This article investigates why the Khlong Sai Pattana community in Surat Thani Province has occupied a deforested protected area taken from a palm oil plantation corporation after its 30-year concession ended. Land rights activists discuss how the poor are unfairly discriminated against in their right to land to make a living, while capitalists keep reaping benefits from the land.
Updates on the situation of the anti-establishment Red Shirt supporters in the North and Northeast, 2015: how their ways of thinking and living have changed since the 2014 military coup
The first ever skateboard competition in the southernmost province of Pattani has been held. A rare public event in a violence-plagued region, it comes amid calls for the Thai military and the Malay Muslim freedom fighters to establish a ceasefire zone in residential and economic areas.
Since 2006, Thailand has been plagued with an unending storm of political conflict. Political thought is divided on nearly every single issue; from former Prime Minister Thaksin’s reign, the monarchical institution, nation development, democracy, elections, reform, politicians, political parties and so forth. The 22 May 2014 coup has exacerbated Thailand’s political situation. Activists, politicians, and even ordinary citizens branded as “ideologically hardcore” were left with no choice but to flee the country in self-imposed exile.
As the Thai military government starts opening up new Special Economic Zones along the border to provide cheap labour and a deregulated business environment for investors, villagers in the quiet northeastern province of Nakhon Phanom by the Mekong River are to be evicted from their homes.
Among a wilderness of green shrubbery, Somkit Singsong sat in front of a small clay hut outside his village in Khon Kaen province. Sporting a beard akin to Vietnamese revolutionary leaders, Somkit recounted the days when there was a bounty on his head. “They came for me at the crack of dawn. Helicopters with spotlights hovered over the village. They wanted to kill me,” he said calmly.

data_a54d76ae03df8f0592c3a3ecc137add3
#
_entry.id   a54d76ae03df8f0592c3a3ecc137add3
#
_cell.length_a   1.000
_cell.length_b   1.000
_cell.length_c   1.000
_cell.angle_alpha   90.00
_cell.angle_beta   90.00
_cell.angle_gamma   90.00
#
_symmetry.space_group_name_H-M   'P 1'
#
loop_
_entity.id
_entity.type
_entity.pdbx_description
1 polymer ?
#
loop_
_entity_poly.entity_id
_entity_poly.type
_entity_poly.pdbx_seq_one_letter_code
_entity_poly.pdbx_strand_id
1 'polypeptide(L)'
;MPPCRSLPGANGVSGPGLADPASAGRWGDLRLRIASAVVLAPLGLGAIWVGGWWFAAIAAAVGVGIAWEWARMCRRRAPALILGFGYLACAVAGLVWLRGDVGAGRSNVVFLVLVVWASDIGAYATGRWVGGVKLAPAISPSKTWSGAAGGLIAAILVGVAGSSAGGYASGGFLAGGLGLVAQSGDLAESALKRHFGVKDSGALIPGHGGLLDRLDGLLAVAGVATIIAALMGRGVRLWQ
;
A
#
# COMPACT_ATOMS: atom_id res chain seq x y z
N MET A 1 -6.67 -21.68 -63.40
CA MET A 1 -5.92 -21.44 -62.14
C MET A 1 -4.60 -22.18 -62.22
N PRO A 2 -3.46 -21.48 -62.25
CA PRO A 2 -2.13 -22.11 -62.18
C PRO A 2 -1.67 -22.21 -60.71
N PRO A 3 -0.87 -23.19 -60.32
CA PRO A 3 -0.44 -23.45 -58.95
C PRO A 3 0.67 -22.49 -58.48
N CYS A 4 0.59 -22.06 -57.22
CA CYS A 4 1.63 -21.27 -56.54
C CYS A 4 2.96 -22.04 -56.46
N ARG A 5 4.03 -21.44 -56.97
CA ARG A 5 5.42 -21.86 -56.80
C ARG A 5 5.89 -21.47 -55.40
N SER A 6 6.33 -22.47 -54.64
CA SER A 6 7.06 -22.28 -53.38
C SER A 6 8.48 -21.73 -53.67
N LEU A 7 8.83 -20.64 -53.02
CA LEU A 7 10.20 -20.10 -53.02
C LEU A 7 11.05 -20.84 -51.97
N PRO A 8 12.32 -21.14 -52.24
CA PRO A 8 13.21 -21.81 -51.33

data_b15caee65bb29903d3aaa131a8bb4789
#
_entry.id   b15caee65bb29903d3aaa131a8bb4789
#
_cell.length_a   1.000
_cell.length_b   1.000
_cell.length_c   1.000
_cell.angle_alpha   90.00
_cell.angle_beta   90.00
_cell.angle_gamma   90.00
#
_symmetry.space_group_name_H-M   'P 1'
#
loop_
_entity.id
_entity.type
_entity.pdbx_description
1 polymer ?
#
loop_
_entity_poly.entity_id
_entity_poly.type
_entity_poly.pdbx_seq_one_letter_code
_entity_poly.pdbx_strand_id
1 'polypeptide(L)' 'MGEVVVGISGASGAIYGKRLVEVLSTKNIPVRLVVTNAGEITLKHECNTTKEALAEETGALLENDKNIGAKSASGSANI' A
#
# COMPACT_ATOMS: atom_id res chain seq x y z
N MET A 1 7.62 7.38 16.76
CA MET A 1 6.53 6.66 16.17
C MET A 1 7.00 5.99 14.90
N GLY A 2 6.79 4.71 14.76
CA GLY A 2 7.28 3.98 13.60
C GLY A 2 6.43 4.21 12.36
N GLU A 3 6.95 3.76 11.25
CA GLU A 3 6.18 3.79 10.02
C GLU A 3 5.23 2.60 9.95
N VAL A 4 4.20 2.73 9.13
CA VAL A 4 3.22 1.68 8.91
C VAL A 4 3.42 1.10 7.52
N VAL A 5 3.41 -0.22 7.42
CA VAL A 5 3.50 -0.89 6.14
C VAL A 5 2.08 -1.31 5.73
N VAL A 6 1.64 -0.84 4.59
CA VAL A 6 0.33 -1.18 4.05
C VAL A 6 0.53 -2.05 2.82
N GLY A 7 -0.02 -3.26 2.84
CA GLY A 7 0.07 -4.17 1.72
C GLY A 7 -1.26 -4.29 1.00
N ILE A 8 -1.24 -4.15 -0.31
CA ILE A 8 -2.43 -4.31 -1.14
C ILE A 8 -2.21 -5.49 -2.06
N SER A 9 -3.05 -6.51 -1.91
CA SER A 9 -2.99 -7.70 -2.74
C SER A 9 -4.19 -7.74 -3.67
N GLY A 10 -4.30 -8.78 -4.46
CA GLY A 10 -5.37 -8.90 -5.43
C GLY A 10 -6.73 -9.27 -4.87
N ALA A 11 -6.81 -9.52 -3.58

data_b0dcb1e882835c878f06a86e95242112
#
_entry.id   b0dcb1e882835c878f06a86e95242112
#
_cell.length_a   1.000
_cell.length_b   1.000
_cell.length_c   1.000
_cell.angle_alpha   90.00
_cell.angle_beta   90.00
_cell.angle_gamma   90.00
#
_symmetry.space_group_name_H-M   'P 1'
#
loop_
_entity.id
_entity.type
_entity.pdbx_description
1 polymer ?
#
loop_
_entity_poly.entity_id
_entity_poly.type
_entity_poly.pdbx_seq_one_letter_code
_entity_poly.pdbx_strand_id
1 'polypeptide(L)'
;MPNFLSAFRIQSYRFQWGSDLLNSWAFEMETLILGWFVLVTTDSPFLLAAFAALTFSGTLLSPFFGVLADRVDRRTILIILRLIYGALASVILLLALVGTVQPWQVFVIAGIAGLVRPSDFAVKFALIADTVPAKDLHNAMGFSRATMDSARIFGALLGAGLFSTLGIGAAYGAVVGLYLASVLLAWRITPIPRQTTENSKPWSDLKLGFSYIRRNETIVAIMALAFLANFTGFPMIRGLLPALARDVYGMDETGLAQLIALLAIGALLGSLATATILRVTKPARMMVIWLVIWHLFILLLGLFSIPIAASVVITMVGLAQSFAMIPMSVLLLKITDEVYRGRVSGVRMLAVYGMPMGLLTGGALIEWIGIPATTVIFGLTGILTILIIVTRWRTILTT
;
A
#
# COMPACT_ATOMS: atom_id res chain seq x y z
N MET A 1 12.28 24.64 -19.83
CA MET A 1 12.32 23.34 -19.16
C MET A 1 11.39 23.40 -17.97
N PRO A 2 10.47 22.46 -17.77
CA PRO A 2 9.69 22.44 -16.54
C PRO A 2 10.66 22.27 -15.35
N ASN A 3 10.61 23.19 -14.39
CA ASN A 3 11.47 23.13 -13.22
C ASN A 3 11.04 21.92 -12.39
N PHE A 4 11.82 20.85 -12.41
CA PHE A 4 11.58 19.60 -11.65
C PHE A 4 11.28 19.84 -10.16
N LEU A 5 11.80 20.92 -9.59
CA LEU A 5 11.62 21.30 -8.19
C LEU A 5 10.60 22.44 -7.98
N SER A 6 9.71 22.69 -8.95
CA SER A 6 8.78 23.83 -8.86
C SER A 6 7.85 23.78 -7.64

“Faiyen” is a pop and luk thung band well-known to red-shirts. With their lyrics sharply criticizing the elite, the band seeks to politically “enlighten” listeners. Faiyen have been harassed by the military until they have had to flee to a neighbouring country. Although their lives in exile are quite difficult and fraught with limitations, Faiyen is still continuing to write and sing songs for a revolutionary change in Thai society. One of Faiyen’s new songs is a chilling cover of The Hunger Games’ “The Hanging Tree.” Although both Faiyen and Katniss may sing this song, the place Faiyen are exiled to is no District 13.
More than ten years after the war on drugs wreaked havoc on many Lahu ethnic minority families in the hilly northern Thai-Myanmar border, arbitrary abuses and discrimination from Thai state authorities continue as they struggle to come to terms with their traumatic past.
Veteran The Nation journalist Pravit Rojanaphruk known for his anti-junta stances was allegedly ill-treated at the hands of the military during his 3-day detention.
For the past few decades, Malay, Thai, and Chinese locals living in the southernmost provinces of Thailand have had to carry out their lives amidst an atmosphere of violence and tension. The story examines the everyday's life of Muslim Malay and Thai-Chinese in Patani to see how the violence affects their life and their attempt to normalize the daily discrimination and conflict.